I bet everyone has either lived with or known of a dog who seems to hate the vacuum cleaner. I'm not sure what exactly about a vacuum gets dogs all riled up, but some will avoid it like the plague and others will go on the offensive when it gets rumbling and moving about the floor.
I went to see a client the other day with a Cairn Terrier who has quite a reaction to the vacuum cleaner and the mop. He begins his excessive high-pitched barking the minute they come out and often won't quit for several minutes.
This reaction to the vacuum and the mop have been going on for as long as my client can remember. She brought him home around 8 weeks of age, and he is now a little over 2 years old. So he's been practicing and perfecting this behavior for quite some time. For as long as she's had him, she has never done anything to encourage or create this behavior – no chasing after him with these objects, for example. Some people think it's funny, unfortunately, and do chase after the dog which only exacerbates the problem. In this case, however, nothing like that was done.
So after 2+ years of this behavior, can it be changed? Yes, but don't expect it to happen overnight. This behavior has become a habit by this time, so changing it will take some work. At our first session, I was planning to put the dog on leash so we could help control his behavior and help him make better choices.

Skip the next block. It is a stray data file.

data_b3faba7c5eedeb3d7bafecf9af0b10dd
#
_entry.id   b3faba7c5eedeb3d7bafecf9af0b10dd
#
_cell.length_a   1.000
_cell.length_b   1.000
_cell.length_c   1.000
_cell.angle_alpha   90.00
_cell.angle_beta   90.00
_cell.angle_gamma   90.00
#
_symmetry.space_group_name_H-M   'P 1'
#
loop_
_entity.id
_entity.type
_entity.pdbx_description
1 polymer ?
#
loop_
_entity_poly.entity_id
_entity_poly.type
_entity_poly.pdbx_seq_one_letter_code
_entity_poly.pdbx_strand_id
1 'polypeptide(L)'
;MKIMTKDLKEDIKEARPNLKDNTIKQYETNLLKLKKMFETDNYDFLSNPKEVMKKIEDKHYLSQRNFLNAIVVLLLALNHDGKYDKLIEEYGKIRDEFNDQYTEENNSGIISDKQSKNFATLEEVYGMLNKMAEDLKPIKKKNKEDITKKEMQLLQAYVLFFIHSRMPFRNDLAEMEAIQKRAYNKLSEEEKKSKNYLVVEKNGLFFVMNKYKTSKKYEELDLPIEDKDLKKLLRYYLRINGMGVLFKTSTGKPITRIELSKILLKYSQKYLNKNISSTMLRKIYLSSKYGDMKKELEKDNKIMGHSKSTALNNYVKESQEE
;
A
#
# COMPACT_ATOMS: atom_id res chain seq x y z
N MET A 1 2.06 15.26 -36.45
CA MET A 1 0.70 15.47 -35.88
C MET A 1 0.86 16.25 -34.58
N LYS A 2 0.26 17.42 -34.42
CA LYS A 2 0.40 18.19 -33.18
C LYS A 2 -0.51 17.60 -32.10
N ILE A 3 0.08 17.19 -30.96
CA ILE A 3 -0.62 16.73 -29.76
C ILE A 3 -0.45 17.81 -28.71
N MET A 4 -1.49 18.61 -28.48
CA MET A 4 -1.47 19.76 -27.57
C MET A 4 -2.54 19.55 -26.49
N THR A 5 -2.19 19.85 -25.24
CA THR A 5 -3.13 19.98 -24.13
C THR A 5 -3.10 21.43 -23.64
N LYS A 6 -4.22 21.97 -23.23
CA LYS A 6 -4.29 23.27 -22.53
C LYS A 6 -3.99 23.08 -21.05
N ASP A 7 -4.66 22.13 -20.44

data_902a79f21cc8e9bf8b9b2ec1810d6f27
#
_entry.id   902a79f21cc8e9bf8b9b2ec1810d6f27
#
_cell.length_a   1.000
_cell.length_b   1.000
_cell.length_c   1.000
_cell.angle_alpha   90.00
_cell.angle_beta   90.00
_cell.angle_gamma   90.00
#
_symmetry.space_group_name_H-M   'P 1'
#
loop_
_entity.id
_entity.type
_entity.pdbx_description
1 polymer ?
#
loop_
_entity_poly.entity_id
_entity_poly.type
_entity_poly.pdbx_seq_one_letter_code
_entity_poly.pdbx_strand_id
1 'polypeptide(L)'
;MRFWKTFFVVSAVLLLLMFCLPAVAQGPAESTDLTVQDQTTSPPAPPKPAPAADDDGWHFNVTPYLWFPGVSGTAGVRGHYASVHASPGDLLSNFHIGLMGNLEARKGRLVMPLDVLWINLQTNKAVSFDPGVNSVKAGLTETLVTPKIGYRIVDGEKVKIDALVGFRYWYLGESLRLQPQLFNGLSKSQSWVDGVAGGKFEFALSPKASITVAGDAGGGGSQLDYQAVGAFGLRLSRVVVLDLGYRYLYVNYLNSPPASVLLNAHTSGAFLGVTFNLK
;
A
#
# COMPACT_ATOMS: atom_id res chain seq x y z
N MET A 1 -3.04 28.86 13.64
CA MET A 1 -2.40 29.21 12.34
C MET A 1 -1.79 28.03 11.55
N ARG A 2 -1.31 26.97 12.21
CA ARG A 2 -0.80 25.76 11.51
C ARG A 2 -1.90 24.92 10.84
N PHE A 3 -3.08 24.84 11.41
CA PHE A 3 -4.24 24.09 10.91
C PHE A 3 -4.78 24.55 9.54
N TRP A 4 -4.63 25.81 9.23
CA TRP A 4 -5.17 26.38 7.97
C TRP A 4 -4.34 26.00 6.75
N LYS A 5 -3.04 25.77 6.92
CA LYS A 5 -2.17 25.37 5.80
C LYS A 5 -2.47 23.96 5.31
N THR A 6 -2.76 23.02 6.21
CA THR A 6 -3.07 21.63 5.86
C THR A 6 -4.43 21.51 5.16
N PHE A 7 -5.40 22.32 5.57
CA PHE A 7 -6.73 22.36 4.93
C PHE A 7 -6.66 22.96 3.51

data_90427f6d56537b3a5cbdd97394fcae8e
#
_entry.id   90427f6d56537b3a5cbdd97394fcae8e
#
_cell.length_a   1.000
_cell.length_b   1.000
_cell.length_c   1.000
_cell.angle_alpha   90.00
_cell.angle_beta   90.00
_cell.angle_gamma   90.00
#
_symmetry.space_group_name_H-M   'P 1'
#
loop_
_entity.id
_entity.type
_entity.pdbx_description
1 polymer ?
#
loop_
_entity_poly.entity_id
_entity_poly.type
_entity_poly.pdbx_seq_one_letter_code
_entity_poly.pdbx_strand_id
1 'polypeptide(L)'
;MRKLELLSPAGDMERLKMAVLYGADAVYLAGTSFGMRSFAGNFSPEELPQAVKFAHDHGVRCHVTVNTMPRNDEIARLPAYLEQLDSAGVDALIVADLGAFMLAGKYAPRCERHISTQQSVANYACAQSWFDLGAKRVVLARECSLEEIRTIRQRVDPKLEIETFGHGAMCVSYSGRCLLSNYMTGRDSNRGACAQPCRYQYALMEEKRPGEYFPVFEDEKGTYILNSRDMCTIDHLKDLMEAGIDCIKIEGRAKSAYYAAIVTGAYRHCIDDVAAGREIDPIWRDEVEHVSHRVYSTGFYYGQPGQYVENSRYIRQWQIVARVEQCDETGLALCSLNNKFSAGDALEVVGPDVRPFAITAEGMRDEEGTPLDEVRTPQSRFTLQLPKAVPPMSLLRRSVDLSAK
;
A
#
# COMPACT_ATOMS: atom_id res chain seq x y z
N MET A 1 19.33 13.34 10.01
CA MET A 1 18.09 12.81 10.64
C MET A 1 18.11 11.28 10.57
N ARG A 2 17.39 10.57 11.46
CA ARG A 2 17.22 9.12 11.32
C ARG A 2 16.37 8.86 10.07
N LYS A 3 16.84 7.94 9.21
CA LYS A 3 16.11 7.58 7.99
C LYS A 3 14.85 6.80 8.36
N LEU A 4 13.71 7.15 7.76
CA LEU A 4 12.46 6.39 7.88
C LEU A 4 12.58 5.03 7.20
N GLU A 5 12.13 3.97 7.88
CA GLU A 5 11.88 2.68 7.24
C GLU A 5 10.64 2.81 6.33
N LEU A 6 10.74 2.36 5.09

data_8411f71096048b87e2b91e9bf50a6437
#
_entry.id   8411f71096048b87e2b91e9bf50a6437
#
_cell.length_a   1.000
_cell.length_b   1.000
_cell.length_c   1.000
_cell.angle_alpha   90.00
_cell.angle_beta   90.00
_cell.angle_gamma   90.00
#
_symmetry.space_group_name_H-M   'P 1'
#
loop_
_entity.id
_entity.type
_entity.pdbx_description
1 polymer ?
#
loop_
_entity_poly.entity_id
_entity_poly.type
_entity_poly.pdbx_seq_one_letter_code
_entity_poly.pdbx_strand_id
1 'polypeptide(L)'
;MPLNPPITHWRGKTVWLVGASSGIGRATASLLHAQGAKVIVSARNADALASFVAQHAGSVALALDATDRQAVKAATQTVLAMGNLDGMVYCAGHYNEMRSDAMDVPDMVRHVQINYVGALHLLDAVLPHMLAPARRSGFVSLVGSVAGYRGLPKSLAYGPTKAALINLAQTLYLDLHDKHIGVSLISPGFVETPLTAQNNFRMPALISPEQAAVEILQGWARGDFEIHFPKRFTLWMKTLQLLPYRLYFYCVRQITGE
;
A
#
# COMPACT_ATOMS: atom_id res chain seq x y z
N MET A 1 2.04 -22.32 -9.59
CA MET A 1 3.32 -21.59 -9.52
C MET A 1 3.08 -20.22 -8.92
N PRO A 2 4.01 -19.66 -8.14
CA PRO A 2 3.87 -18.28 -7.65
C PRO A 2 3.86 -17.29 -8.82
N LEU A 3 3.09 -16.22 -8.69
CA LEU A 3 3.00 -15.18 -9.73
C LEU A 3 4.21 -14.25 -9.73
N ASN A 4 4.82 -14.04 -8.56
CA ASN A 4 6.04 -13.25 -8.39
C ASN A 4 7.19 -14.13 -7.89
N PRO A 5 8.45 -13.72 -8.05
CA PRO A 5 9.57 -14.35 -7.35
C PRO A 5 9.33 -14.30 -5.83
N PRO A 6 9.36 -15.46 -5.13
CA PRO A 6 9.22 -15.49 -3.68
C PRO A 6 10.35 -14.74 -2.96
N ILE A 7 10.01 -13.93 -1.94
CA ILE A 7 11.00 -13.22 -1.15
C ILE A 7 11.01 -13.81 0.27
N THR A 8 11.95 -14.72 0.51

However, when the leash came out, I discovered, we had a much larger issue with self control or impulse control than I had first thought. He got so wound up over the leash coming out, that we never got to working on the mop or the vacuum that first session.
We held off on bringing out the mop or the vacuum until the second session one week later. My client made remarkable progress in a week's time. The Terrier was now much calmer and able to focus when the leash came out, as well as actually getting through the door when heading out for a walk. That is something that had been a problem since he was young.
Since the mop seemed to get less intense of a reaction than the vacuum, we began with the mop. We had the dog out of sight, brought out the mop, set it in a corner and then brought the dog back in the room. He noticed it but did not react in his usual way, so we gradually progressed to being able to move it around slowly. He did great. Of course, he received treat rewards for not reacting to the mop and maintaining his composure.
Next we did the same with the vacuum. We did not work up to turning on the vacuum in our session. Our goal at this point is to keep the dog below threshold so he is not barking, lunging and biting at the vacuum or mop. We were quite pleased with his progress in just two sessions and will continue to progress as he is ready.
Whatever issues you might be facing with your dog, and for however long they might have been ongoing, it is never too late to address issues. They just need to be addressed in the right way and at the right pace for your dog. Most mistakes are made by trying to do too much too soon, or by trying to force a dog to get past something that they are not able to handle yet. Patience and compassion are key!